Tobacco companies left a uniquely detrimental mark on Black communities: the widespread availability of cigarettes containing menthol, which the Food and Drug Administration (FDA) links to addiction. "Black Lives/Black Lungs," a new short documentary supported by the anti-big tobacco Truth Initiative, unmasks how these companies selectively market to Black consumers and collect political influence.
"Understanding the history of this 50-year-plus campaign is critical for taking back the health of our community," filmmaker Lincoln Mondy says in the intro to "Black Lives/Black Lungs." Mondy, a former Truth Initiative intern, elaborated on the theme of tobacco companies’ half-decade infiltration of Black neighborhoods in a statement to Colorlines:
Nearly nine in ten African-American smokers use menthol cigarettes. That’s no coincidence. The tobacco industry targets everyone, but their targeting of the Black community has been uniquely damaging. They’ve strategically built up ties with Black politicians, leaders and organizations in order to use them whenever there’s a proposed menthol ban on the table. When I first began reading all of the industry documents and evidence that spelled out how menthol was strategically ingrained into Black culture, I was angry. I was angry about how much the tobacco industry had negatively impacted my community—but also angry that I hadn’t known about it before.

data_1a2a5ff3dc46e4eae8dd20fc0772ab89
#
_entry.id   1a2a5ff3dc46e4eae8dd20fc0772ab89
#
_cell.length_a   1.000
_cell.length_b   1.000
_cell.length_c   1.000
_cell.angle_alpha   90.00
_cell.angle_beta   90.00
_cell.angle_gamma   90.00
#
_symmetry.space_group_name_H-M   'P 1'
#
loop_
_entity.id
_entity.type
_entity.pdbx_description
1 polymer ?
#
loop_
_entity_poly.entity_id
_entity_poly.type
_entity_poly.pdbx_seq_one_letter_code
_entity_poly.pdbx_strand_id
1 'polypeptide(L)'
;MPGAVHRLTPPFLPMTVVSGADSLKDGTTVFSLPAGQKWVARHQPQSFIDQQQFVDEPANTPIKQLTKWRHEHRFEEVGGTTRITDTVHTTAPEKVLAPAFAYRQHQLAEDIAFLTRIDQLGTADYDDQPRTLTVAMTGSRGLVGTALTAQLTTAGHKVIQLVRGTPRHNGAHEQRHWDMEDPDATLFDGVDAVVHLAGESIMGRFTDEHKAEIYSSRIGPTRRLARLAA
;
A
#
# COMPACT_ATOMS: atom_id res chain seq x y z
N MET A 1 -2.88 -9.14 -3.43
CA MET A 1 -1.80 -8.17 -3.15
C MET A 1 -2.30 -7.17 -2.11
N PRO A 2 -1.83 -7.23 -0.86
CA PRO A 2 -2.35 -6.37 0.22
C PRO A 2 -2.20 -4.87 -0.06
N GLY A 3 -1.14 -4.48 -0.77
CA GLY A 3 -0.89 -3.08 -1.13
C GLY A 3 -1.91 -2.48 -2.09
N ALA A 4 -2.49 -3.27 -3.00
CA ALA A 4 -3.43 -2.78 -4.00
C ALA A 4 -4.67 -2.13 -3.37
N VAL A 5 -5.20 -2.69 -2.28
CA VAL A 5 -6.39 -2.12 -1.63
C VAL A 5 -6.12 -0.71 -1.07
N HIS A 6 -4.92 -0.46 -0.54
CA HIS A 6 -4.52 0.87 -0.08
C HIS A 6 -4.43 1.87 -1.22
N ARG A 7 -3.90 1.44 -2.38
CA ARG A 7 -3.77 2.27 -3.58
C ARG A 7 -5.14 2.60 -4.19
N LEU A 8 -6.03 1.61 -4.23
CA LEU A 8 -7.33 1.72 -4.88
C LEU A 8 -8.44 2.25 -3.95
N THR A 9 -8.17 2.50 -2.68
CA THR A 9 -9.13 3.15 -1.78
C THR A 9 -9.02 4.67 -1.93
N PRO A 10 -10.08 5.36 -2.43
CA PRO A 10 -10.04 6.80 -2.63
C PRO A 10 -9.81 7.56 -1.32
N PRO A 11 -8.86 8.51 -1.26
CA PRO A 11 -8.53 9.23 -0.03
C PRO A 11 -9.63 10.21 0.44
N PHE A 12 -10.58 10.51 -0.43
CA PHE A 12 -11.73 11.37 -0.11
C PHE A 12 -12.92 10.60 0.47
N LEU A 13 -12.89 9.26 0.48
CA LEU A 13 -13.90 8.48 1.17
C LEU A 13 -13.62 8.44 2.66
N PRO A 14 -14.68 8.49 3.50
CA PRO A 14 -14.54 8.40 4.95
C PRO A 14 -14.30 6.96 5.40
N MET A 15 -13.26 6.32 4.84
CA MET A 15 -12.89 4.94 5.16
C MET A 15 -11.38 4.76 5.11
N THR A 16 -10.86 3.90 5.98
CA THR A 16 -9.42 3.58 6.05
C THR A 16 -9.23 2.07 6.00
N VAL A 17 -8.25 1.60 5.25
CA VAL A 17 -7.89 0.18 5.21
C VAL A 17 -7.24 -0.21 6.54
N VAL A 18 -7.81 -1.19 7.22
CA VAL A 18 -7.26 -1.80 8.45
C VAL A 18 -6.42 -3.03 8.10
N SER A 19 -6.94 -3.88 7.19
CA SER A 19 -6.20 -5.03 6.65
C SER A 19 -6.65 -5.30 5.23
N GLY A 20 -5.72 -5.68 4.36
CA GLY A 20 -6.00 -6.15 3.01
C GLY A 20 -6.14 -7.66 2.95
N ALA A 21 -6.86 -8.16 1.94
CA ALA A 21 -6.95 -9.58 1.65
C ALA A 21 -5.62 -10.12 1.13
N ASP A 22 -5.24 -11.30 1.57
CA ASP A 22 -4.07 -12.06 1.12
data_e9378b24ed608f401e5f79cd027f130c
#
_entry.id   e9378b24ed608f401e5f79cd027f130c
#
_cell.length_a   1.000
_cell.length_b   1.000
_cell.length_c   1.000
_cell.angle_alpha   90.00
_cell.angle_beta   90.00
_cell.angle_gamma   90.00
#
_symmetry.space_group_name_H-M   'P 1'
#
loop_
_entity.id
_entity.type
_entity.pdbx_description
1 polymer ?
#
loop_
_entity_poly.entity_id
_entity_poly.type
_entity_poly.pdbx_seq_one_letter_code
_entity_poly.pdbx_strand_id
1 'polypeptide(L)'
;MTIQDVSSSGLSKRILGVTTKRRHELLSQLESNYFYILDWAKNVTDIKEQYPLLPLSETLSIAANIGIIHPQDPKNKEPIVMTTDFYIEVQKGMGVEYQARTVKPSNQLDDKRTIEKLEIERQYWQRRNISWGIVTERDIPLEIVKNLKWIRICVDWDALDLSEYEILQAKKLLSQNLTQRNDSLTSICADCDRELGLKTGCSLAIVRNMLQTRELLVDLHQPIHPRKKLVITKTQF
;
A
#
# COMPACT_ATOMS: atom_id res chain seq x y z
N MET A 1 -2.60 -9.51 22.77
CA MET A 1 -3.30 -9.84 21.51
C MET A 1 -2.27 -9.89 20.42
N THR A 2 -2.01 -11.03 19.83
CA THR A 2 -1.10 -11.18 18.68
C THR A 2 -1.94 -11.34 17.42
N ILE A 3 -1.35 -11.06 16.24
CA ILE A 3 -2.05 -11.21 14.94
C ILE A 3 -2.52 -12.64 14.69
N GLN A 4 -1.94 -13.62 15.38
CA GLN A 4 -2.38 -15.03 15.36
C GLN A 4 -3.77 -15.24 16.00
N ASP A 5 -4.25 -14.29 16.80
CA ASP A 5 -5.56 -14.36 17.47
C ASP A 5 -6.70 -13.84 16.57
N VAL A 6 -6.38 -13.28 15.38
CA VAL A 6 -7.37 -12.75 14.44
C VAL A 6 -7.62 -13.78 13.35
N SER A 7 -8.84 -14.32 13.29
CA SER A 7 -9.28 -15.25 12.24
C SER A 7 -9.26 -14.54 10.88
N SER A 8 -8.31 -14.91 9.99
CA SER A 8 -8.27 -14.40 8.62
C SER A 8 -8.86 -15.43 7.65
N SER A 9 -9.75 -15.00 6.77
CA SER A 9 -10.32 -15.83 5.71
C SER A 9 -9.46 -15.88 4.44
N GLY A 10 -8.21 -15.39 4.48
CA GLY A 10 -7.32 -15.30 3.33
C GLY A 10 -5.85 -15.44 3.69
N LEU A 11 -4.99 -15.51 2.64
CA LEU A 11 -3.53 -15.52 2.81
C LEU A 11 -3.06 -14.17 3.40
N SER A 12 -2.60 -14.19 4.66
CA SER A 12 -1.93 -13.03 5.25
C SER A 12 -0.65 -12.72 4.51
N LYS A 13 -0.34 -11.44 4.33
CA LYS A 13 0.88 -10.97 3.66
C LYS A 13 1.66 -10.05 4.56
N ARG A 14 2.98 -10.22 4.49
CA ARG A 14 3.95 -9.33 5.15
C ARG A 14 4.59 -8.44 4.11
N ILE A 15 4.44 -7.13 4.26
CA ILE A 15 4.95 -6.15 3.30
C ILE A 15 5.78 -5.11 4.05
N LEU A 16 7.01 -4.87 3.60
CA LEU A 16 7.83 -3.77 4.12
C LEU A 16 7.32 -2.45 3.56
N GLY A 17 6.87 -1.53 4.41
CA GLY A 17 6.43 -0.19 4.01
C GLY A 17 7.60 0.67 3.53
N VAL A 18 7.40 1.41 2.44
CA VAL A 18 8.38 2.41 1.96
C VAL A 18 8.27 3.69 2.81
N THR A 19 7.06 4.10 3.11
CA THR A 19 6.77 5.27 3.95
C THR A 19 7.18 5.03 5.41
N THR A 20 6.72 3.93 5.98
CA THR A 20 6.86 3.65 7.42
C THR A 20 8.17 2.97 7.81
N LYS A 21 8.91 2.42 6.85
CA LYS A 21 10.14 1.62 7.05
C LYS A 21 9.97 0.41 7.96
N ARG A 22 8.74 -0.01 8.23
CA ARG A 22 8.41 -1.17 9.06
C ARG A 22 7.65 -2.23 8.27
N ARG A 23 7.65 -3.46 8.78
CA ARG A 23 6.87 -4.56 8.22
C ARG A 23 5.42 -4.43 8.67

The ties Mondy references include tobacco conglomerate Altria Group‘s $1 million donation to the Smithsonian National Museum of African American History and Culture, $100,000+ contribution to the Congressional Black Caucus Foundation and support of numerous Black U.S. representatives—all of which Mondy argues influences a political climate that keeps menthol cigarettes out of anti-tobacco legislative efforts like the 2009 Tobacco Control Act.
The film’s subject remains relevant not just because of an upcoming FDA nicotine regulation plan, which will include research on menthol, but also because of smoking’s ongoing impact on the collective health of Black communities. A 2014 Centers for Disease Control and Prevention study notes that African Americans are more susceptible to second-hand smoke exposure and smoking-related diseases than other demographic groups. It also reports that tobacco companies place more ads in Black neighborhoods and publications than White ones, with the vast majority promoting menthol-flavored products.
Watch "Black Lives/Black Lungs" above and learn more about the film on its website.